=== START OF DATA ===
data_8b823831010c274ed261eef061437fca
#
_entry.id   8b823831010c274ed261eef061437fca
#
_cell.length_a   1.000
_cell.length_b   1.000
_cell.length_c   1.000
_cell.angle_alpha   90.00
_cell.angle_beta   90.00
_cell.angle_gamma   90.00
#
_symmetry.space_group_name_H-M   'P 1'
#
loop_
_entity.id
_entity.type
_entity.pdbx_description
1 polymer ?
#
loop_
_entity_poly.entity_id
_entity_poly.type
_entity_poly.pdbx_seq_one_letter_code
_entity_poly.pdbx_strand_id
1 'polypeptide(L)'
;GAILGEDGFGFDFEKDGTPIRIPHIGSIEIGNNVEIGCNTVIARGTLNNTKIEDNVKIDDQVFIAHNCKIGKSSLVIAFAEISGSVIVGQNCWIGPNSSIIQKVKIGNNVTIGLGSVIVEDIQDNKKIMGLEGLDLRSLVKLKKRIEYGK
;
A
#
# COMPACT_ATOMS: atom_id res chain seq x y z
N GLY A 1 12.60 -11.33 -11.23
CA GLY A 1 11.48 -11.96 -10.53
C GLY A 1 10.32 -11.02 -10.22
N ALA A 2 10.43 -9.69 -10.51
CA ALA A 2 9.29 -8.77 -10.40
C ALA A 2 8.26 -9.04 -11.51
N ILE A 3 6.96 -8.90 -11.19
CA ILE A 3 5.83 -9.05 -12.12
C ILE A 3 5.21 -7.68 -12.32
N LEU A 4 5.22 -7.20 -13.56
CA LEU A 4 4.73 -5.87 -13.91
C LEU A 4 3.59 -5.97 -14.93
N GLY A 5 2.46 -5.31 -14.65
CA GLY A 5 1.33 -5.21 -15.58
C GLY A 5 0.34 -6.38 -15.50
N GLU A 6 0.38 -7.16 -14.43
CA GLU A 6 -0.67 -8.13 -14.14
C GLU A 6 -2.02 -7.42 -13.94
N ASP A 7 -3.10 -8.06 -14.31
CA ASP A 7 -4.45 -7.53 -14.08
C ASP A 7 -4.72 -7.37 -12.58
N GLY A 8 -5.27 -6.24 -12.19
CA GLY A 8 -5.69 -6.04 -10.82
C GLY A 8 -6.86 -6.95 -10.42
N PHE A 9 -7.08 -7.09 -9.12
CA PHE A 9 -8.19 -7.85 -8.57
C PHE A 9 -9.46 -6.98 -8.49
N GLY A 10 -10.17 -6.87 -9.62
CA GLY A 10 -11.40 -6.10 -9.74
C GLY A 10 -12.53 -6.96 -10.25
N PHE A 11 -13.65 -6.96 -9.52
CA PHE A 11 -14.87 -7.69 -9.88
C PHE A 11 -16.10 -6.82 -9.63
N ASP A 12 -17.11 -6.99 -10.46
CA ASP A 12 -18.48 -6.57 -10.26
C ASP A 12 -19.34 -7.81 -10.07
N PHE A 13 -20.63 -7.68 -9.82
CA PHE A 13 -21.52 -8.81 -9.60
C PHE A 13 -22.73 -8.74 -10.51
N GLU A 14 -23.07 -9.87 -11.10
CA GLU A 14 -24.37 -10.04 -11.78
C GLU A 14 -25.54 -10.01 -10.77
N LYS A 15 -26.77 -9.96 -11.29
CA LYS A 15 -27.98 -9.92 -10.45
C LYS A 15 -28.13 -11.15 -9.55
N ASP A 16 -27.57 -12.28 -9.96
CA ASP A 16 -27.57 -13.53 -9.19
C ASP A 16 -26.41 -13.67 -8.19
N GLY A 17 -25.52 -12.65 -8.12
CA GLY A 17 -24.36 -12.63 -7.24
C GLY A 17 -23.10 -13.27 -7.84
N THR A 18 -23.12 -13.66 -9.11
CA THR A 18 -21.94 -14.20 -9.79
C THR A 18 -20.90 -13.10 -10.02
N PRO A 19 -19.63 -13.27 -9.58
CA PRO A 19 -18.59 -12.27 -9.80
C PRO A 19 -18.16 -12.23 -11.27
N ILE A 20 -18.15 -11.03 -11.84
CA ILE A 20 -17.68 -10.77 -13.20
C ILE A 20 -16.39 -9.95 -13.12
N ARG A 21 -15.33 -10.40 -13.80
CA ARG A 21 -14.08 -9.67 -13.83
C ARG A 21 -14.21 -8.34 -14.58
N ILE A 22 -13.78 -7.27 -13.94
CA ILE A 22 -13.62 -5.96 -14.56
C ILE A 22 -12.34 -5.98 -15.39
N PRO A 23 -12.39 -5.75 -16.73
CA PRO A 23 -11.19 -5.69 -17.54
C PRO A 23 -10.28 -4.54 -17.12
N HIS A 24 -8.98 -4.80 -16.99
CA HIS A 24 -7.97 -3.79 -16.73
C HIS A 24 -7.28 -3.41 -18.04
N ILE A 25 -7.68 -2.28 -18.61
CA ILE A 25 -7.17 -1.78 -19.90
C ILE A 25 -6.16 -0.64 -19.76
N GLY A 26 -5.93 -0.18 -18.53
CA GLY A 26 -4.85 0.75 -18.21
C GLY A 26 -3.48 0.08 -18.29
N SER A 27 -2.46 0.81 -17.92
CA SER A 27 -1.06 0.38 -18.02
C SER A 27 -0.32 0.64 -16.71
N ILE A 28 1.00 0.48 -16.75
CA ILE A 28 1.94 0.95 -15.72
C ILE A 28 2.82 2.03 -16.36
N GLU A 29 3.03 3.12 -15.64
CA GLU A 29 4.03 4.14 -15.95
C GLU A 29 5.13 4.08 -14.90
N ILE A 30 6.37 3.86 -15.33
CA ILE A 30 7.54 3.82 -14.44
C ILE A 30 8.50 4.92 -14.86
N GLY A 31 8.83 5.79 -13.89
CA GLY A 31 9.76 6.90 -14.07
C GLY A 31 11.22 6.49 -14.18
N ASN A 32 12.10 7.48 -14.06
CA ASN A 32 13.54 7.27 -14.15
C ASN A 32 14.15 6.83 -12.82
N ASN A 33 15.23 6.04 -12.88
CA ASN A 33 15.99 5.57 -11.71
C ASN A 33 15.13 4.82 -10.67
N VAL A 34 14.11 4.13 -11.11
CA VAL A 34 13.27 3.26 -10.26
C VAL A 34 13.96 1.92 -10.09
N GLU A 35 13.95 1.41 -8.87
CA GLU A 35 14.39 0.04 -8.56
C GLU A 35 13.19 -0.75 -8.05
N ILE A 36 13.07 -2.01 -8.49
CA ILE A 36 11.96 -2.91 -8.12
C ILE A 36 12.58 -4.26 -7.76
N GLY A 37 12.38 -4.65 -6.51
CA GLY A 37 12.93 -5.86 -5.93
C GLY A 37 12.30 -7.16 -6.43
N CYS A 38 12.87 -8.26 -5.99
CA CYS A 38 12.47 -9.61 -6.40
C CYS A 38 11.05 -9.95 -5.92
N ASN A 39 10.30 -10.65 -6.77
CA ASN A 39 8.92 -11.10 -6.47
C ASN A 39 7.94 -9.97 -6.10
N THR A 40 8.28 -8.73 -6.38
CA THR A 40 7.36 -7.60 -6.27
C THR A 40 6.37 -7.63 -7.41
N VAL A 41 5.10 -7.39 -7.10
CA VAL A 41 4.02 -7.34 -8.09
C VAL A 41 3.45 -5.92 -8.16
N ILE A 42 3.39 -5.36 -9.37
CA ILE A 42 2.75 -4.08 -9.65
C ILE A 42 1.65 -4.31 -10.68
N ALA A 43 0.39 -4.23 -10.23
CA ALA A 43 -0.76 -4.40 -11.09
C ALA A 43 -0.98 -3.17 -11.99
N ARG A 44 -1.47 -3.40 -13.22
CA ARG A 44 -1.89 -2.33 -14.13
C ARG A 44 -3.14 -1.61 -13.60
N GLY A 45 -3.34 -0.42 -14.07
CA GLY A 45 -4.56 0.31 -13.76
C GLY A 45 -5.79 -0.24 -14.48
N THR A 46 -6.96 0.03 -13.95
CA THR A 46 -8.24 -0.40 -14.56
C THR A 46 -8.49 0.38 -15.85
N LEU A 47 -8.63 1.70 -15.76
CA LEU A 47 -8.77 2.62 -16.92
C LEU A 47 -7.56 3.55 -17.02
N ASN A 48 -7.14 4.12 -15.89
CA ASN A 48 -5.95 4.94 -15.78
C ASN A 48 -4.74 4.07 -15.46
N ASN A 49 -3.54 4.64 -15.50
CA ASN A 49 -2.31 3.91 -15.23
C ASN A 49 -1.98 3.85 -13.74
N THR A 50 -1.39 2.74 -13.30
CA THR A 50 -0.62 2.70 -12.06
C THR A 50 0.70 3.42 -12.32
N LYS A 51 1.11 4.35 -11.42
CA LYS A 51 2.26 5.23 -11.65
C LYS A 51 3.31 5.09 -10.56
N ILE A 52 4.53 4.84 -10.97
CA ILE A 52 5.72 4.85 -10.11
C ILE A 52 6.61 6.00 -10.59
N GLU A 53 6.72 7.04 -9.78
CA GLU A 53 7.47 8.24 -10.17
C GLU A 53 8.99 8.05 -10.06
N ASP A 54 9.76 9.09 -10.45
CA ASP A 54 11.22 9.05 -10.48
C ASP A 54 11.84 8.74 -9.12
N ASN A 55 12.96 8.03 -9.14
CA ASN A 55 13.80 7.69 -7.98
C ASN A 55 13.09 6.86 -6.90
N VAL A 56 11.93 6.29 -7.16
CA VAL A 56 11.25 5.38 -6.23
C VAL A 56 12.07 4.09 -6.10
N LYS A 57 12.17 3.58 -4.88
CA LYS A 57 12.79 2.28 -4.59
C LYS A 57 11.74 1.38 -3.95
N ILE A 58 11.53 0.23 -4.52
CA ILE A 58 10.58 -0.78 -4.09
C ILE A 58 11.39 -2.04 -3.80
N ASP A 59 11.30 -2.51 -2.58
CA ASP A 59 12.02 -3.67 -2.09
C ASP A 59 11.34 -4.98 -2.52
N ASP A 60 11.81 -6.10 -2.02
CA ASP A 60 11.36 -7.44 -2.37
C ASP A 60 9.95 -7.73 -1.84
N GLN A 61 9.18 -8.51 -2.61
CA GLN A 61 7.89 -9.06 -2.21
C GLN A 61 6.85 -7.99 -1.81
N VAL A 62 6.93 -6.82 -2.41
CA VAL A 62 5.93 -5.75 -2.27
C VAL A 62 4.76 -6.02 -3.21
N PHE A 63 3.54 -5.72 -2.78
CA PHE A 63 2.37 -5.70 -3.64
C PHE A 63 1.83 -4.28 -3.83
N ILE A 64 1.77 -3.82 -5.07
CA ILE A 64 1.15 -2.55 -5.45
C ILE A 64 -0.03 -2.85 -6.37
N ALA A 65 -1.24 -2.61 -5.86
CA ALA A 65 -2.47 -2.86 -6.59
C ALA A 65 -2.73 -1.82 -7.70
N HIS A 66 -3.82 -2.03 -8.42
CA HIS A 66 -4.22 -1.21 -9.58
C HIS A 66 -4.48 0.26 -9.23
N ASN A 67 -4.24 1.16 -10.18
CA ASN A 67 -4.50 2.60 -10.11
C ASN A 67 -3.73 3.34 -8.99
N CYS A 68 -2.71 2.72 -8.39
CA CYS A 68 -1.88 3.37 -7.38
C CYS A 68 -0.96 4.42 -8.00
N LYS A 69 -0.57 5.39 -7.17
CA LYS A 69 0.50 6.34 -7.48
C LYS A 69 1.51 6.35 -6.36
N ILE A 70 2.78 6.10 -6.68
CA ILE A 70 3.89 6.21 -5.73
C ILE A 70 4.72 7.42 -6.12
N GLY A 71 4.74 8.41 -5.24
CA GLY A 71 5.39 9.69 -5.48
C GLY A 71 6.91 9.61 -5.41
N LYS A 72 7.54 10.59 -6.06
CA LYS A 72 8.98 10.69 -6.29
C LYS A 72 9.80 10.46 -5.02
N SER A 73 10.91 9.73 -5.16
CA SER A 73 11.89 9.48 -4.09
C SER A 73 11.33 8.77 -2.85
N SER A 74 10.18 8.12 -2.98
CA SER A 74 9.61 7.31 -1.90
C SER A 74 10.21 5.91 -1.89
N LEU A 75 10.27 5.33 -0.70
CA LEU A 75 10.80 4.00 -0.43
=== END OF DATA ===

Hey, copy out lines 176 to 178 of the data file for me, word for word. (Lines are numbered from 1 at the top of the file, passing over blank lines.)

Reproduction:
CA ASN A 49 -2.31 3.91 -15.23
C ASN A 49 -1.98 3.85 -13.74
N THR A 50 -1.39 2.74 -13.30